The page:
Some people humanize brands and say that they have a kind of personality – that they are nice and friendly or more sophisticated, for instance. And, like real humans, brands can actually also like each other… or not!

A large percentage of the funniest commercials and ads in history are at the expense of other brands.


Round 1: DHL vs. UPS vs. TNT vs. DPD vs. FedEx

Take the logistics industry for example: In 2014, DHL let UPS, TNT, and DPD advertise for them using a “Trojan Mailing”:


But, it seems as if FedEx is even one step ahead of DHL in this advertising contest:


Hilarious, right!?


Round 2: McDonald’s vs. Burger King

Even more entertaining is the everlasting fight between McDonald’s and Burger King. BK always claimed that their Whopper is larger than Micky D’s Big Mac and also showed this in its ads.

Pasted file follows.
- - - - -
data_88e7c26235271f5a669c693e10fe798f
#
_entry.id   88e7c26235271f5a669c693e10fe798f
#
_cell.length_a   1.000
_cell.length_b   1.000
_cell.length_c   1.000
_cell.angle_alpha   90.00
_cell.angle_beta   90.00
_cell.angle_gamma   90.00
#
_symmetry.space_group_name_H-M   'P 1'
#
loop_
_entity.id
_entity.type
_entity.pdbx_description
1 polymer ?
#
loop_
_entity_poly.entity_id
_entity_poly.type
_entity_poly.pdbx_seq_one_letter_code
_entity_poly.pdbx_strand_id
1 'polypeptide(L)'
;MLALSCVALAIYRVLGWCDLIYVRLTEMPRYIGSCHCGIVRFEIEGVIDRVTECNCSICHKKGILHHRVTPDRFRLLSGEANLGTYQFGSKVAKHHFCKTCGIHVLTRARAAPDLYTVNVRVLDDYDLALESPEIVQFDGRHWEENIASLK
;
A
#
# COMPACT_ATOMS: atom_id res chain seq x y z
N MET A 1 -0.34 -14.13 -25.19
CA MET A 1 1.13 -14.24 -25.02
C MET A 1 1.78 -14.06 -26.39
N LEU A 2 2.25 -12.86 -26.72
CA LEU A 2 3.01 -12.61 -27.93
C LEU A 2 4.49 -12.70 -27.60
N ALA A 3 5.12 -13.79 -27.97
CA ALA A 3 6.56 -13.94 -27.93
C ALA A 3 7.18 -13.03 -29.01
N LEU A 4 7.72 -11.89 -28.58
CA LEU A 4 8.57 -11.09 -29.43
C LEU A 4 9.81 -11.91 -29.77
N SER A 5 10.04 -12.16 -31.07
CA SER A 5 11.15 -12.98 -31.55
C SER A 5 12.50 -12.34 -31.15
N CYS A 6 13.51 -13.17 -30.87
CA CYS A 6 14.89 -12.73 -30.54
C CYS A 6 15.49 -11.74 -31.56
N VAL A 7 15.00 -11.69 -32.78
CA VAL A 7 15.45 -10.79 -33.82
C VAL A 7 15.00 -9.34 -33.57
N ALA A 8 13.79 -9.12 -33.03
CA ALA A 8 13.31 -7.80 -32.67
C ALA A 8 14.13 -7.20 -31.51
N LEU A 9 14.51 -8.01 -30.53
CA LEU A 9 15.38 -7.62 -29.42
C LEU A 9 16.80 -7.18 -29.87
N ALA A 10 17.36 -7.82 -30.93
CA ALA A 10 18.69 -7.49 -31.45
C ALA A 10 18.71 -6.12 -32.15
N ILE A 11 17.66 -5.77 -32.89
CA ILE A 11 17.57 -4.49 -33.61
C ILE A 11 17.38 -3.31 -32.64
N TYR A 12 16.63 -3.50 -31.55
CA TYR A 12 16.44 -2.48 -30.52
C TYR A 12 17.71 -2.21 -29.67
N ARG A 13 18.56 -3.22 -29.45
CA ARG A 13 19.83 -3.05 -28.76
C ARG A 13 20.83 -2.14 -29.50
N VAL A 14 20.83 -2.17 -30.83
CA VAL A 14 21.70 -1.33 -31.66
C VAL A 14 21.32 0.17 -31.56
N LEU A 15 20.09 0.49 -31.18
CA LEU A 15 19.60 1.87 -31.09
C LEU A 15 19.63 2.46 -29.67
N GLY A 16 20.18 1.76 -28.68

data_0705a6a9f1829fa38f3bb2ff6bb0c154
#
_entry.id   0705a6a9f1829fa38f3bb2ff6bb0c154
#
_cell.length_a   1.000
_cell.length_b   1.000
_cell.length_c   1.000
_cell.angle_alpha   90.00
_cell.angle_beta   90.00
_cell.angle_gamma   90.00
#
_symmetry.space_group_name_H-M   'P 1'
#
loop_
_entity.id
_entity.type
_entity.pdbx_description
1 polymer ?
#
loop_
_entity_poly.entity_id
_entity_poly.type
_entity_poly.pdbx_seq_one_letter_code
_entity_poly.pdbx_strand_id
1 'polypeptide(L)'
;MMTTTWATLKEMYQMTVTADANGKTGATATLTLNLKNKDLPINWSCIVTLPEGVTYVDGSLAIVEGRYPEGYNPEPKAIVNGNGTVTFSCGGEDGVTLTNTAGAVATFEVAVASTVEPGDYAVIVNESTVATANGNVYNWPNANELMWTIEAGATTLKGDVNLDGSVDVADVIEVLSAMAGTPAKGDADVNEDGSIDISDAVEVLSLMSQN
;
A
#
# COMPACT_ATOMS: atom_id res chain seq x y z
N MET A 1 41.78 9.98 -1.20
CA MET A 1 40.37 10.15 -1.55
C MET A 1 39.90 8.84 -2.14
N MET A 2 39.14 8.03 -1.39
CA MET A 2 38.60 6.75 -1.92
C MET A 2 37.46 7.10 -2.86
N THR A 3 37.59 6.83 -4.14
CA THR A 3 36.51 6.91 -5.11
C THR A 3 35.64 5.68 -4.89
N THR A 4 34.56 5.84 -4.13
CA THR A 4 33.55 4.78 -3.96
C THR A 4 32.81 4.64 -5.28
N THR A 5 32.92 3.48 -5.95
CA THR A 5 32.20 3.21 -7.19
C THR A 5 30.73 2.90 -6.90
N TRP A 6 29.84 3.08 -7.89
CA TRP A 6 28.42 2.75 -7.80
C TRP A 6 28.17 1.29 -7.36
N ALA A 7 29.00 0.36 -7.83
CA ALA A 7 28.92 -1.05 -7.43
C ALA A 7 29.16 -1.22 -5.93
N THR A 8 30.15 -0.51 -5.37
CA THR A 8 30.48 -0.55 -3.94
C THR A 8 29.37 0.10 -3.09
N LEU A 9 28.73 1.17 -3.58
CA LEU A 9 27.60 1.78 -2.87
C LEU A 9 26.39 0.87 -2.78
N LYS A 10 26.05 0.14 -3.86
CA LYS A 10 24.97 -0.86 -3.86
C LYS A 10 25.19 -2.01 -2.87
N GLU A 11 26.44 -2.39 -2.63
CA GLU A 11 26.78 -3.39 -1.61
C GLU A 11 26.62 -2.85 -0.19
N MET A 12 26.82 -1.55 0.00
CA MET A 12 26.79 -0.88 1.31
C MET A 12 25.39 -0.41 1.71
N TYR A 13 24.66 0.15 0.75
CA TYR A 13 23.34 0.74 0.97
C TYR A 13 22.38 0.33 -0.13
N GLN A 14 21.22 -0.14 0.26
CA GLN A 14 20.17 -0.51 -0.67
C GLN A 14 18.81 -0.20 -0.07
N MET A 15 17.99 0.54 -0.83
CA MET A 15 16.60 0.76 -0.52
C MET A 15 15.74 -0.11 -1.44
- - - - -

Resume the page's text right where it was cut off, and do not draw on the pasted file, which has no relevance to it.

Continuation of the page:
This year McDonald’s mocked Burger King in a pretty creative way in France:


But the smart guys in BK’s marketing department took up the gauntlet and implemented a little plot twist:



So, what do you think? Who won round 1 and 2? And do you know any other entertaining ad-bitchfights?


Written by Felix Kausmann

So, Coca-Cola, already uber-present in our lectures, made another move that will probably be analyzed soon in all branding-related courses throughout the Netherlands: the company is introducing a new unifying packaging for Coke and its sub-brands Coke Diet, Coke Zero, and Coca-Cola Life. Their re-packaging is a substantial step within the company’s One Brand strategy, which was introduced earlier this year.

The new design is based on the Red Disc that Coca-Cola also uses in its “Taste the Feeling” campaign.